Rights groups criticize arms sale to Saudi Arabia

Human Rights Watch is calling on the Obama administration to cancel a pending arms sale to Saudi Arabia in the absence of serious investigations into alleged laws-of-war violations in Yemen. On No. 17, the Pentagon announced that the State Department had approved a sale of $1.29 billion worth of air-to-ground munitions such as laser-guided bombs and "general purpose" bombs with guidance systems. "The purchase replenishes the Royal Saudi Air Force's current weapons supplies, which are becoming depleted due to the high operational tempo in multiple counter-terrorism operations," the Pentagon statement said. But HRW's Joe Stork countered: "The US government is well aware of the Saudi-led coalition's indiscriminate air attacks that have killed hundreds of civilians in Yemen since March. Providing the Saudis with more bombs under these circumstances is a recipe for greater civilian deaths, for which the US will be partially responsible."

Also on Nov. 17, the US Defense Department announced State Department approval for the sale of $380 million worth of Joint Direct Attack Munitions (JDAMs) to the United Arab Emirates, which is part of the Saudi-led coalition conducting military operations in Yemen.

Congress was notified of the sale on Nov. 13, which started a countdown of 30 days to block the deal—which is considered unlikely. It appears set to go through this week as part of the Obama administration's pledge to boost military support for Gulf states, after negotiating a nuclear deal with regional rival Iran. (NPR, Dec. 8; HRW, Nov. 18)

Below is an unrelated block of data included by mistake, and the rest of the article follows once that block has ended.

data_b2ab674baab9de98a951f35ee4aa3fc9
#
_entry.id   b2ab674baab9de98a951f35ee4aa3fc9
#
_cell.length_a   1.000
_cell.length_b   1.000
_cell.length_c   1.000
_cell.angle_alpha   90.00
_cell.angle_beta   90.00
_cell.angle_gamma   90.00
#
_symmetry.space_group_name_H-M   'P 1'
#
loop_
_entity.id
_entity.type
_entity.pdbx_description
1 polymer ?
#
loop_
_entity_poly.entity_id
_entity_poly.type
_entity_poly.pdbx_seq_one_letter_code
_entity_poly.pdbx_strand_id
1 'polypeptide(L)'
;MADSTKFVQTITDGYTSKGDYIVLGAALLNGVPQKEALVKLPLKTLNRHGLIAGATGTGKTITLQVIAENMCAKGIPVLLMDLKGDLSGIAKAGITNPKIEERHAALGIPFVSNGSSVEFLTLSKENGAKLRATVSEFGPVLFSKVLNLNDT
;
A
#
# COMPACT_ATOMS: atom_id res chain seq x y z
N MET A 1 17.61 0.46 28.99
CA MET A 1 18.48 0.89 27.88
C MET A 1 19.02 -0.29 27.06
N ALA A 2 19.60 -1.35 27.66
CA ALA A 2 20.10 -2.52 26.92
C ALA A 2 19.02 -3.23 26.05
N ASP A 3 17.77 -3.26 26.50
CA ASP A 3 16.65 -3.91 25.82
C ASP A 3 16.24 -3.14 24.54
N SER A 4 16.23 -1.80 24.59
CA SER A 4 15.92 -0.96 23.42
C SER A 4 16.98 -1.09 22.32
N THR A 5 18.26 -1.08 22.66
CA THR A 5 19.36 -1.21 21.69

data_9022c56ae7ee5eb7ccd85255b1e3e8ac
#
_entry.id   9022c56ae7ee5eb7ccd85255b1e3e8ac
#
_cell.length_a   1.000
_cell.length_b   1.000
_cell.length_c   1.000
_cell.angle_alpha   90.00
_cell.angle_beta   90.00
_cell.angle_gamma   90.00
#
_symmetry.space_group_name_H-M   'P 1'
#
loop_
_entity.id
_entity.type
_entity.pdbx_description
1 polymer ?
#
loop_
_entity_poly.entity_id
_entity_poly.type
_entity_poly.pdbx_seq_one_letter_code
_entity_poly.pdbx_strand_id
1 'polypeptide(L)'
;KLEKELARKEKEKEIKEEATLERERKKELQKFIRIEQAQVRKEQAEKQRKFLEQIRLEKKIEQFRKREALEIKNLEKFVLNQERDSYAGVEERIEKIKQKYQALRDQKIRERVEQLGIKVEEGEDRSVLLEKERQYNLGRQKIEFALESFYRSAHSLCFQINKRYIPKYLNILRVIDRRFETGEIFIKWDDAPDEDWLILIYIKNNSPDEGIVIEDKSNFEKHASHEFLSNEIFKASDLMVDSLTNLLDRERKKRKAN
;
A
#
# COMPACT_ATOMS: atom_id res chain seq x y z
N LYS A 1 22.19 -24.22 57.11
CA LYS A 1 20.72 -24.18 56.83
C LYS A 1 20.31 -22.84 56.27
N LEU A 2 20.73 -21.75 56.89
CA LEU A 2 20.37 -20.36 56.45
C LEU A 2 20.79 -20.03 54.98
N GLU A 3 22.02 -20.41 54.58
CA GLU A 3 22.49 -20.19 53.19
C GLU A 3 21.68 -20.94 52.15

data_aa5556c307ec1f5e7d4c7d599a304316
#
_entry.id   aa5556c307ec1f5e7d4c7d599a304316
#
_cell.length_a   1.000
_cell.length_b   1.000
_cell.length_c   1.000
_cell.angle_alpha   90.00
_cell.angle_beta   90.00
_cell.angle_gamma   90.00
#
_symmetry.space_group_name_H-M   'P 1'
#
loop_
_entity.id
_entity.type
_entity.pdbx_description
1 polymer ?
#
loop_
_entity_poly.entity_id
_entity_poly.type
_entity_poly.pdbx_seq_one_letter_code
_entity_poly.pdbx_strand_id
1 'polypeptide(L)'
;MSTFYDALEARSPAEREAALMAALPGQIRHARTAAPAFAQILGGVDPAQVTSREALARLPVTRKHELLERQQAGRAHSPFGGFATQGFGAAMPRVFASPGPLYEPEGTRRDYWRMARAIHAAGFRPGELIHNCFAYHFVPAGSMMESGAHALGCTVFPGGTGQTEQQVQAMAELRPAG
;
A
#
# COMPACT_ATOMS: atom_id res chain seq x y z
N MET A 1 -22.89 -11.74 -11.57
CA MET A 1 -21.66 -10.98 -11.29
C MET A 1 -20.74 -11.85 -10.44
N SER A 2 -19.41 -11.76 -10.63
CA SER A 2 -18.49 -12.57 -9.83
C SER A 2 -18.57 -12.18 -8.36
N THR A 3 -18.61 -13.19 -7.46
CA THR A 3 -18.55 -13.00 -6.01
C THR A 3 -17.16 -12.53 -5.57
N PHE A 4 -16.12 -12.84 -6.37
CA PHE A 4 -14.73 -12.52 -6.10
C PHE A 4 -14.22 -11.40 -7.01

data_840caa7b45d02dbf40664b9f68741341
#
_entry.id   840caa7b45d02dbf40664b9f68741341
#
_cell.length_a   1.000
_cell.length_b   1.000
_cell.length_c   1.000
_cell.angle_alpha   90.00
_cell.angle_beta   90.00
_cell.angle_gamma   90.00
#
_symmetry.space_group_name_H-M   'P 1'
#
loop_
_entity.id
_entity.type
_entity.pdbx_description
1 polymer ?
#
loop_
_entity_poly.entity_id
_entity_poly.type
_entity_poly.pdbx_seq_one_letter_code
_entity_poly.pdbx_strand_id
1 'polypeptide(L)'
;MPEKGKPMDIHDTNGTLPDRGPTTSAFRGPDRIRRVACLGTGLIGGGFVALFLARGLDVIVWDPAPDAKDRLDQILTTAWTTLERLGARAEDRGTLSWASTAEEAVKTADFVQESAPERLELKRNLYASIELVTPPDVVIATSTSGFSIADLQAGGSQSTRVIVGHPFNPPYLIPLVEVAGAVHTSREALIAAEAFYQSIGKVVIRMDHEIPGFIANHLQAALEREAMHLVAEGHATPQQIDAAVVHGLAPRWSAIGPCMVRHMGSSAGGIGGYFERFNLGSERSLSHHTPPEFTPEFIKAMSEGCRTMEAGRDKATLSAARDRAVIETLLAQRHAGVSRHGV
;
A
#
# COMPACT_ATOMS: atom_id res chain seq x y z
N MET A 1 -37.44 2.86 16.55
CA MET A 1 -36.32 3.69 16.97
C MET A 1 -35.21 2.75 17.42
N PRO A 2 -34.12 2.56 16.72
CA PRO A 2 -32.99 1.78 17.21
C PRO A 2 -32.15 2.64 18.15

1. Decoding Pentagonspeak on Saudi war crimes

    Note the really special nature of the bullshit in the Pentagon statement on the Saudi arms sale. "High operational tempo in multiple counter-terrorism operations," eh? As if Saudi Arabia were fighting the good fight against ISIS. In fact, Saudi Arabia is a token member of the US-led coalition fighting ISIS in Iraq and Syria, while waging a massively more aggressive aggressive campaign againt Shi'ite rebels in Yemen—obviously its real priority. This isn't "counter-terrorism operations," but a sectarian war—in which Saudi Arabia is but another sectarian actor, albeit a very powerful one. It shoud also be noted that Saudi Arabia is in a de facto alliance with ISIS and al-Qaeda forces in Yemen against the Shi'ites. There is lots of loose talk about Saudi Arabia funding ISIS, for which there is no evidence—indeed, the Saudis appear to be terrified of ISIS. But the Pentagon's version of reality is equally (or more) twisted.

    Yet again, the dangerously elastc nature of the word "terrorism."